Clearly I am still deciding on color.... Black? White? Medium glazed amber beige? I will think about color tomorrow. Today I will open my little TV/computer cabinet and simply breathe, calmly, in and out. Ahhhhh.

Doors. Don't you just love them?

Tuesday, April 7, 2009

Support Your Local PBS Station!!!

I've been watching PBS forever -- haven't you? I know, I know, some folks think this is strictly a high brow thing to do, like yachting or joining the Junior League. Well, maybe other folks don't watch PBS the way I do. I started watching PBS when it featured the indomitable Julia Child -- and not because she made a first rate coq au vin. I watched her because I was nine years old and she talked funny. I had a secret private my very own TV and I was the only one in the house who could get the "UHF" stations and so I watched. I watched Julia and Big Bird. I watched Alistair Cooke and there was nothing high brow about it.

PBS took me to China and Alaska, it explained things the president said and it brought me Kukla, Fran and Ollie. I LOVED Kukla, Fran and Ollie.

And so I do this tiny little thing of donating to their Action Auction. The thing I have in abundance are doggie accoutrements -- a bed, a carry-bag, a water bowl, a collar and leash. This year the bed is paisley. Pink. And green. Last year it was red plaid.

Isn't the bed cute?

It's even cuter with Talia in it... but I draw the line at donating Talia. She's mine all mine.

See, the stuff I watch on PBS isn't high brow at all. In fact, I watch a lot of dumb stuff -- bad mysteries, old movies, woodworkers, seamstresses, painters. I once spent an entire rainy Saturday watching ANNE OF GREEN GABLES from beginning to end. The wonderful thing about donating to our local PBS is that when I am watching my favorites (or parking my grandson in front of Big Bird exactly the way I once parked his father, my son, in front of Big Bird) I don't feel one bit guilty the way I would if I didn't offer up so much as one thin dime.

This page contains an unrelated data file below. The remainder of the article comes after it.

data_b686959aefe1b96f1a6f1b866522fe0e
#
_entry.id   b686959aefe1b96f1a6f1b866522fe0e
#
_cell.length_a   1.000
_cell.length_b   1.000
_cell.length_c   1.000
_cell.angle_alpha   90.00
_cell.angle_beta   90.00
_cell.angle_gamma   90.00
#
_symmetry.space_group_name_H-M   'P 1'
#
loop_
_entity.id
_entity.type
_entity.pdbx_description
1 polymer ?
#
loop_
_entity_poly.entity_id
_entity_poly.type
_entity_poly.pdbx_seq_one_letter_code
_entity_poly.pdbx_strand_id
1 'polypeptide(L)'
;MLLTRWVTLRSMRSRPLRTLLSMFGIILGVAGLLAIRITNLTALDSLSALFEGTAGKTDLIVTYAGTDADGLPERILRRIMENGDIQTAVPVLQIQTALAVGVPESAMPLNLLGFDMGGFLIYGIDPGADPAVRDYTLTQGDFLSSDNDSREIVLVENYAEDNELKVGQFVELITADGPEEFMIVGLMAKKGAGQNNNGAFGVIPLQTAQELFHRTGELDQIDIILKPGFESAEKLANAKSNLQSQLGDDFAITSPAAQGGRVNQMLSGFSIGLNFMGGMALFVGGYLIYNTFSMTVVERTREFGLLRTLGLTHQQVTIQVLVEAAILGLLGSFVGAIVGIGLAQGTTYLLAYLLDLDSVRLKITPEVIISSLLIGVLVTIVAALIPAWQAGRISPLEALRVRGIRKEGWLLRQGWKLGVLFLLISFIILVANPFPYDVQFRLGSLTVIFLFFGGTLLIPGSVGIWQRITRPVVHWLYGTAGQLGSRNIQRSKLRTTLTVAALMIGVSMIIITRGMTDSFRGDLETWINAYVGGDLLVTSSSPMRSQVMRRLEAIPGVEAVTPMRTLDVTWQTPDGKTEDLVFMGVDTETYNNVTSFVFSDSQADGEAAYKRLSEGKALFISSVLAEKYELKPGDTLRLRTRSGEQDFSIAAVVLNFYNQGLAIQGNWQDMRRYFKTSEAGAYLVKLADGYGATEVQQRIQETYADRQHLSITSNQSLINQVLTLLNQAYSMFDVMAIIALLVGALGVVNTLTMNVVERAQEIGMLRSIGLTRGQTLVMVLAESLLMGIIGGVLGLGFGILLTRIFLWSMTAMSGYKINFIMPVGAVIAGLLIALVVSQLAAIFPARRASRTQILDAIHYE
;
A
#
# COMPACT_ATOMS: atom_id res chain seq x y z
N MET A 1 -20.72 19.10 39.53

Talia likes donating to PBS too -- she'll gladly trade in this bed and settle instead for a place on my bed. It's big of her.

So what's your favorite can't miss PBS show?

Thursday, April 2, 2009

Bloom Where You're Planted

Surely, I am delighted to have laid not one, not two, but three lengths of fabric cloth in the Children's Garden. That's 150 feet of garden fabric stretched, overlapped, pegged and trimmed. This is the garden fabric so carefully fitted so's errant plants and weeds don't come bursting through...

And yet, how to complain about Daffodils... I should be thanking my lucky stars that they were determined enough to bother.
And these little daffodils popped unexpectedly in the lilly bed

My guess is this is the work of an industrious squirrel who must be thinking this compost bin is sort of an outdoor pantry.

However they got here, wherever they grew, I've gathered daffies from all over my yard for a beautiful indoor bouquet.